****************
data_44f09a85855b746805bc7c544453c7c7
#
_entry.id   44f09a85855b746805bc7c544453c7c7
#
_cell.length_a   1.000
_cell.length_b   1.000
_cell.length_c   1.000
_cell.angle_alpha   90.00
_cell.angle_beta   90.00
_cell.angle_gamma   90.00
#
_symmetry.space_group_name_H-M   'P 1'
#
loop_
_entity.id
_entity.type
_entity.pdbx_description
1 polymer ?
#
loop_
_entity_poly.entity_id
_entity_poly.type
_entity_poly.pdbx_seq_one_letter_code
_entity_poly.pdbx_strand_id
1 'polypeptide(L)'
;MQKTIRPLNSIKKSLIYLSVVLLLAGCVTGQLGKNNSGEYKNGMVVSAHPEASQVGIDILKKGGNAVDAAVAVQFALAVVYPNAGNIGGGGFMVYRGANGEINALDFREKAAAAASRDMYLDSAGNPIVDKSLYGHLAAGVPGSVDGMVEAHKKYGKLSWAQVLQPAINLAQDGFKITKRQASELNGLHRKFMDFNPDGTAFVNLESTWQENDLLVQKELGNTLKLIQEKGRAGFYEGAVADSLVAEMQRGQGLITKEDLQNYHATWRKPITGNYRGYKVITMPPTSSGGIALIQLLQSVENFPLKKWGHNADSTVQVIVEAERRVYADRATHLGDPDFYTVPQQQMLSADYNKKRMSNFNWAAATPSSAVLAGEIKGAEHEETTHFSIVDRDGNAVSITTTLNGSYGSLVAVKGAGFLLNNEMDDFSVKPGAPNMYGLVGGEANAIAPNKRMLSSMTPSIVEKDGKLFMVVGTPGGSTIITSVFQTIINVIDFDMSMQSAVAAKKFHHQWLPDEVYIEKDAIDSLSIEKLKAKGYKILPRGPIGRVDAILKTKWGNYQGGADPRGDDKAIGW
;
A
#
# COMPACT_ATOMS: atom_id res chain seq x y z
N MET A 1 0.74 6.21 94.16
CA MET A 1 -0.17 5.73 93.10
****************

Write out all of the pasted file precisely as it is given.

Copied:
data_44f09a85855b746805bc7c544453c7c7
#
_entry.id   44f09a85855b746805bc7c544453c7c7
#
_cell.length_a   1.000
_cell.length_b   1.000
_cell.length_c   1.000
_cell.angle_alpha   90.00
_cell.angle_beta   90.00
_cell.angle_gamma   90.00
#
_symmetry.space_group_name_H-M   'P 1'
#
loop_
_entity.id
_entity.type
_entity.pdbx_description
1 polymer ?
#
loop_
_entity_poly.entity_id
_entity_poly.type
_entity_poly.pdbx_seq_one_letter_code
_entity_poly.pdbx_strand_id
1 'polypeptide(L)'
;MQKTIRPLNSIKKSLIYLSVVLLLAGCVTGQLGKNNSGEYKNGMVVSAHPEASQVGIDILKKGGNAVDAAVAVQFALAVVYPNAGNIGGGGFMVYRGANGEINALDFREKAAAAASRDMYLDSAGNPIVDKSLYGHLAAGVPGSVDGMVEAHKKYGKLSWAQVLQPAINLAQDGFKITKRQASELNGLHRKFMDFNPDGTAFVNLESTWQENDLLVQKELGNTLKLIQEKGRAGFYEGAVADSLVAEMQRGQGLITKEDLQNYHATWRKPITGNYRGYKVITMPPTSSGGIALIQLLQSVENFPLKKWGHNADSTVQVIVEAERRVYADRATHLGDPDFYTVPQQQMLSADYNKKRMSNFNWAAATPSSAVLAGEIKGAEHEETTHFSIVDRDGNAVSITTTLNGSYGSLVAVKGAGFLLNNEMDDFSVKPGAPNMYGLVGGEANAIAPNKRMLSSMTPSIVEKDGKLFMVVGTPGGSTIITSVFQTIINVIDFDMSMQSAVAAKKFHHQWLPDEVYIEKDAIDSLSIEKLKAKGYKILPRGPIGRVDAILKTKWGNYQGGADPRGDDKAIGW
;
A
#
# COMPACT_ATOMS: atom_id res chain seq x y z
N MET A 1 0.74 6.21 94.16
CA MET A 1 -0.17 5.73 93.10